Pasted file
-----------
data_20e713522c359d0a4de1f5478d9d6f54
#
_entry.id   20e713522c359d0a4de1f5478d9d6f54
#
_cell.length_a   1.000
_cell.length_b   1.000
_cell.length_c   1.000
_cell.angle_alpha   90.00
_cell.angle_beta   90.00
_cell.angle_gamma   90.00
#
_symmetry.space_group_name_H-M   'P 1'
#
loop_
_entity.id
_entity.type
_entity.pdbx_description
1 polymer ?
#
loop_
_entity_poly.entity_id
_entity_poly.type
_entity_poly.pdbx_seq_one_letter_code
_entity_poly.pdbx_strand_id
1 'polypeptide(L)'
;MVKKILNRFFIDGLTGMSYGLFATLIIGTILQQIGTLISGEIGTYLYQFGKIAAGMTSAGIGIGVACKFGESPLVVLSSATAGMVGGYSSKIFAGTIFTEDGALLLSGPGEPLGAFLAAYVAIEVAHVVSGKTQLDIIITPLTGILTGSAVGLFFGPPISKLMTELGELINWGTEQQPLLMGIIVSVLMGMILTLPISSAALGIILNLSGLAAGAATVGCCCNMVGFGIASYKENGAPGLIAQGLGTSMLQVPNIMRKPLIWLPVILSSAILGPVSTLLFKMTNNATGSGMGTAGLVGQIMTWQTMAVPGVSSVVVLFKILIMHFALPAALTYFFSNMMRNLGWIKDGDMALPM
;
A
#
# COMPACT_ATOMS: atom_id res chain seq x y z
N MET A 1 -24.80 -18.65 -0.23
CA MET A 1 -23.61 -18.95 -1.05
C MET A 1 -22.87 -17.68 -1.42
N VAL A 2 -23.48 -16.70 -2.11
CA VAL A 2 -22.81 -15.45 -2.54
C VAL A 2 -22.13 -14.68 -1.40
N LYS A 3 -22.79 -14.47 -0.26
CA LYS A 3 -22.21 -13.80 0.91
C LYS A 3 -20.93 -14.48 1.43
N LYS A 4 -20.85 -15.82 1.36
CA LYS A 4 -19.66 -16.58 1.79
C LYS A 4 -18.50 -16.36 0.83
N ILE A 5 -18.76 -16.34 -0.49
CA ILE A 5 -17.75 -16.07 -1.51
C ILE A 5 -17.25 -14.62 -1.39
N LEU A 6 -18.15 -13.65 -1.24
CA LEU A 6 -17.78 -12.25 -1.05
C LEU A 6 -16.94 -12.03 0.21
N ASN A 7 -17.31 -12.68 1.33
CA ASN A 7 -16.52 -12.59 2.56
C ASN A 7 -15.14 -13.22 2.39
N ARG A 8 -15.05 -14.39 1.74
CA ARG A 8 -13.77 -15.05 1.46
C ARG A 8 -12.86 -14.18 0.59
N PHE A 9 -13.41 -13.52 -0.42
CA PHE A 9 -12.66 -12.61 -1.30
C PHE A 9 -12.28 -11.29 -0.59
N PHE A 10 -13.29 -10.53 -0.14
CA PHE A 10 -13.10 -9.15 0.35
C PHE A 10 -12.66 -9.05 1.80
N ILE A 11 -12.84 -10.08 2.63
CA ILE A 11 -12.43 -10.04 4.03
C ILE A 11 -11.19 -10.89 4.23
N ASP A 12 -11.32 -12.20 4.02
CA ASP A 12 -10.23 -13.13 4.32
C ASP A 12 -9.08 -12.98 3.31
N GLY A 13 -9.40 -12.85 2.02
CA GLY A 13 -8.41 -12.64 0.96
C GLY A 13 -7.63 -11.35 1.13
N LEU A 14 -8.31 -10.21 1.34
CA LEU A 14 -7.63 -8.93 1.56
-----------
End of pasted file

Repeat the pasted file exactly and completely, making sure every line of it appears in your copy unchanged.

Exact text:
data_20e713522c359d0a4de1f5478d9d6f54
#
_entry.id   20e713522c359d0a4de1f5478d9d6f54
#
_cell.length_a   1.000
_cell.length_b   1.000
_cell.length_c   1.000
_cell.angle_alpha   90.00
_cell.angle_beta   90.00
_cell.angle_gamma   90.00
#
_symmetry.space_group_name_H-M   'P 1'
#
loop_
_entity.id
_entity.type
_entity.pdbx_description
1 polymer ?
#
loop_
_entity_poly.entity_id
_entity_poly.type
_entity_poly.pdbx_seq_one_letter_code
_entity_poly.pdbx_strand_id
1 'polypeptide(L)'
;MVKKILNRFFIDGLTGMSYGLFATLIIGTILQQIGTLISGEIGTYLYQFGKIAAGMTSAGIGIGVACKFGESPLVVLSSATAGMVGGYSSKIFAGTIFTEDGALLLSGPGEPLGAFLAAYVAIEVAHVVSGKTQLDIIITPLTGILTGSAVGLFFGPPISKLMTELGELINWGTEQQPLLMGIIVSVLMGMILTLPISSAALGIILNLSGLAAGAATVGCCCNMVGFGIASYKENGAPGLIAQGLGTSMLQVPNIMRKPLIWLPVILSSAILGPVSTLLFKMTNNATGSGMGTAGLVGQIMTWQTMAVPGVSSVVVLFKILIMHFALPAALTYFFSNMMRNLGWIKDGDMALPM
;
A
#
# COMPACT_ATOMS: atom_id res chain seq x y z
N MET A 1 -24.80 -18.65 -0.23
CA MET A 1 -23.61 -18.95 -1.05
C MET A 1 -22.87 -17.68 -1.42
N VAL A 2 -23.48 -16.70 -2.11
CA VAL A 2 -22.81 -15.45 -2.54
C VAL A 2 -22.13 -14.68 -1.40
N LYS A 3 -22.79 -14.47 -0.26
CA LYS A 3 -22.21 -13.80 0.91
C LYS A 3 -20.93 -14.48 1.43
N LYS A 4 -20.85 -15.82 1.36
CA LYS A 4 -19.66 -16.58 1.79
C LYS A 4 -18.50 -16.36 0.83
N ILE A 5 -18.76 -16.34 -0.49
CA ILE A 5 -17.75 -16.07 -1.51
C ILE A 5 -17.25 -14.62 -1.39
N LEU A 6 -18.15 -13.65 -1.24
CA LEU A 6 -17.78 -12.25 -1.05
C LEU A 6 -16.94 -12.03 0.21
N ASN A 7 -17.31 -12.68 1.33
CA ASN A 7 -16.52 -12.59 2.56
C ASN A 7 -15.14 -13.22 2.39
N ARG A 8 -15.05 -14.39 1.74
CA ARG A 8 -13.77 -15.05 1.46
C ARG A 8 -12.86 -14.18 0.59
N PHE A 9 -13.41 -13.52 -0.42
CA PHE A 9 -12.66 -12.61 -1.30
C PHE A 9 -12.28 -11.29 -0.59
N PHE A 10 -13.29 -10.53 -0.14
CA PHE A 10 -13.10 -9.15 0.35
C PHE A 10 -12.66 -9.05 1.80
N ILE A 11 -12.84 -10.08 2.63
CA ILE A 11 -12.43 -10.04 4.03
C ILE A 11 -11.19 -10.89 4.23
N ASP A 12 -11.32 -12.20 4.02
CA ASP A 12 -10.23 -13.13 4.32
C ASP A 12 -9.08 -12.98 3.31
N GLY A 13 -9.40 -12.85 2.02
CA GLY A 13 -8.41 -12.64 0.96
C GLY A 13 -7.63 -11.35 1.13
N LEU A 14 -8.31 -10.21 1.34
CA LEU A 14 -7.63 -8.93 1.56